|Title||Functional diversity among herbivorous sea urchins on a coral reef: grazing rate, dietary preference, and metabolism|
|Publication Type||Journal Article|
|Year of Publication||2019|
|Authors||Lewis L.S, Smith JE|
|Type of Article||Article|
|Keywords||biodiversity; biodiversity loss; brown algal phlorotannins; CCA; community structure; diadema-antillarum; echinoid; ecosystem productivity; enrichment; Environmental Sciences & Ecology; Field experiment; hawaii; In situ; Macroalgae; Marine & Freshwater Biology; metabolic theory; nutrient; oceanography; oxygen-consumption; phase-shifts; Preference; trophic cascades; turbinaria-ornata; Turf|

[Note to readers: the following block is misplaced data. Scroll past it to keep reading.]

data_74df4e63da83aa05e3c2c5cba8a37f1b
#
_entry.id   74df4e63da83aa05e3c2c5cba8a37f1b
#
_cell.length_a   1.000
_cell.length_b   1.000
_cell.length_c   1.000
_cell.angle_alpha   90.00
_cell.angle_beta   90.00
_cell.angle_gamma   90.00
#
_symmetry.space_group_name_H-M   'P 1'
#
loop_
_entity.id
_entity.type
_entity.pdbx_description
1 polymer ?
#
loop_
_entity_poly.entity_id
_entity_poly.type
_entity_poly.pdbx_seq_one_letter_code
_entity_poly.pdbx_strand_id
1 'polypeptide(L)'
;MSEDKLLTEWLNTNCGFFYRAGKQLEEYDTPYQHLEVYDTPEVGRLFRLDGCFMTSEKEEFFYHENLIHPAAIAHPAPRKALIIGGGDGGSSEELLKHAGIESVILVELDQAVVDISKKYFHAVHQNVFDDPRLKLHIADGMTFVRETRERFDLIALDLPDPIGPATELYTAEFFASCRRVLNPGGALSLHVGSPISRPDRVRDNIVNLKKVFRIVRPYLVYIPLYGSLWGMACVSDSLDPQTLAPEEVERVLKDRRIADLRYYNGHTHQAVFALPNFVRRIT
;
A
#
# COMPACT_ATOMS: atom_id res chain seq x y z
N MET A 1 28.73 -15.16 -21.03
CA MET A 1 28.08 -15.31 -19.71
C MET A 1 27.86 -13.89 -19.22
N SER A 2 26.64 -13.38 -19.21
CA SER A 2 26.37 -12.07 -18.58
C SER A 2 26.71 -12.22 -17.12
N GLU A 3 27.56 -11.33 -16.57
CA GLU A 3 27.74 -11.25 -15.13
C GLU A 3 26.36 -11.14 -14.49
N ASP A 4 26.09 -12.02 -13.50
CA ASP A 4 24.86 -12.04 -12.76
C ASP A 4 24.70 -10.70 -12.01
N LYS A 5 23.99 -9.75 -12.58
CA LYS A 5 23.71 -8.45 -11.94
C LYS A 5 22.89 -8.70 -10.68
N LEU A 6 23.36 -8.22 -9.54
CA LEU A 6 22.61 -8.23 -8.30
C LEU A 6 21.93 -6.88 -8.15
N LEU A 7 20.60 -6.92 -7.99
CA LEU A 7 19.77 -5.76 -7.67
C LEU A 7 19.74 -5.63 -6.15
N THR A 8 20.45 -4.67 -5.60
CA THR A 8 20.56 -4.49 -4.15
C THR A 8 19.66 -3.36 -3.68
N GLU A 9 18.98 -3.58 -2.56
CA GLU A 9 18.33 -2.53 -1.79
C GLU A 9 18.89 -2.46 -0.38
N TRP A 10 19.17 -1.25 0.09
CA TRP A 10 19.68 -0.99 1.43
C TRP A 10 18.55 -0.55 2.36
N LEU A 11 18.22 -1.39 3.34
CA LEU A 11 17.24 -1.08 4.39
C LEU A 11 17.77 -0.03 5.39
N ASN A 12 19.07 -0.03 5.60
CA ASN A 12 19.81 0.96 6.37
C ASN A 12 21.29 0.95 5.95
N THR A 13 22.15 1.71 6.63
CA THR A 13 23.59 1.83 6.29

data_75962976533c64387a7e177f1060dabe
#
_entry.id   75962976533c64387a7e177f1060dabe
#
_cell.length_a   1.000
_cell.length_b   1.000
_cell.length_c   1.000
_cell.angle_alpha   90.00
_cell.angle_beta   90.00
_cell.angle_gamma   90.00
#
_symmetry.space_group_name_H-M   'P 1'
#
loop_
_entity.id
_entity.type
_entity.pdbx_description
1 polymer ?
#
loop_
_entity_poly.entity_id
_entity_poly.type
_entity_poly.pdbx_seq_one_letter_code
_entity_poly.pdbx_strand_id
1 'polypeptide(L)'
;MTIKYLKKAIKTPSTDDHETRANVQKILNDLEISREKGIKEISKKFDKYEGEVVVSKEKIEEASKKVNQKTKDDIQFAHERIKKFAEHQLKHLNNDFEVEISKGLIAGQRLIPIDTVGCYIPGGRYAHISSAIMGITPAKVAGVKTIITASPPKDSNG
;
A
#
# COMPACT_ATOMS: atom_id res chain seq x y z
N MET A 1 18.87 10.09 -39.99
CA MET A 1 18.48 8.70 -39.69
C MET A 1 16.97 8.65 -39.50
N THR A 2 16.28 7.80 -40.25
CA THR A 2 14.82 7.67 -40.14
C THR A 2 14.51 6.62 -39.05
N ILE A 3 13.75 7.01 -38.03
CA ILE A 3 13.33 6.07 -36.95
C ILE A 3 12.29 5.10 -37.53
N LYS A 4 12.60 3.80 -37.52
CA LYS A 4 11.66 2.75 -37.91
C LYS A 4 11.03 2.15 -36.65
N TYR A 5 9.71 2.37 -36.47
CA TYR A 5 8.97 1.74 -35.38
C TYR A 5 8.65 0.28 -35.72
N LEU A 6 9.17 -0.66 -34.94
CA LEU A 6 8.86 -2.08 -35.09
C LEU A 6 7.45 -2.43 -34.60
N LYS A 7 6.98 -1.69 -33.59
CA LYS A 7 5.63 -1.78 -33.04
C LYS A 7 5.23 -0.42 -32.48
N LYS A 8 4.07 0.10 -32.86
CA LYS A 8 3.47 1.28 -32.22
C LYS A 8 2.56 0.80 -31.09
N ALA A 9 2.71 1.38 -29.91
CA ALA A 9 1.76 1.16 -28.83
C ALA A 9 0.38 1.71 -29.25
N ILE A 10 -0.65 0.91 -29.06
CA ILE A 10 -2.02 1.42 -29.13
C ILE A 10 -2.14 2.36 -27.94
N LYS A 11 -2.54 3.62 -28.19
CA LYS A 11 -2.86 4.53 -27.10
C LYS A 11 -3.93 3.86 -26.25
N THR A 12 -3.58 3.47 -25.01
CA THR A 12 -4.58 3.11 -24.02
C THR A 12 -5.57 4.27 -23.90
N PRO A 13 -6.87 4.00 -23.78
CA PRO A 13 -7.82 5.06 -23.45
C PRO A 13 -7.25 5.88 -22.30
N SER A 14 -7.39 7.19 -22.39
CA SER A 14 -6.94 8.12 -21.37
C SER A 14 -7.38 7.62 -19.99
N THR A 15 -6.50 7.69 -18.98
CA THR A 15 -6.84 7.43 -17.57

Herbivores influence the structure and function of ecosystems, especially in the marine environment where ecosystems can be rapidly transformed due to the presence or absence of a single important grazer or grazing community. Intra-guild variation in the ecological functions of herbivores, however, likely determines their ultimate effects on benthic dynamics. For example, echinoids (sea urchins) can facilitate the growth of stony corals by consuming fleshy algal competitors, yet our understanding of taxonomic variation in their grazing behaviors remains limited. Here, we examined the trophic functions of 5 herbivorous echinoids on a coral reef in Maui, Hawaii. We conducted field-based assays to compare grazing rates and consumption profiles using several key algal functional groups and contrasted the results with reported differences in echinoid metabolism. Grazing rates varied among species by up to 10-fold, with taxonomic differences explaining 77-85% of the variation among individual urchins and metabolic rate explaining 81-98 % of the taxonomic variation in mean biomass and energy ingestion rates. Though all species consumed several algae, they also exhibited distinct grazing behaviors. Species with lower metabolic rates exhibited the largest intraspecific variation in diets and showed no clear algal preferences. In contrast, species with higher metabolic rates consistently consumed or avoided specific macroalgae, indicating a positive relationship between metabolic rate and diet specificity. This phylogenetic variation in grazing and metabolism aligns with classic metabolic and foraging theory and suggests that species identity, community structure, and complementarity are likely key to understanding the functional roles of herbivorous echinoid communities on coral reefs.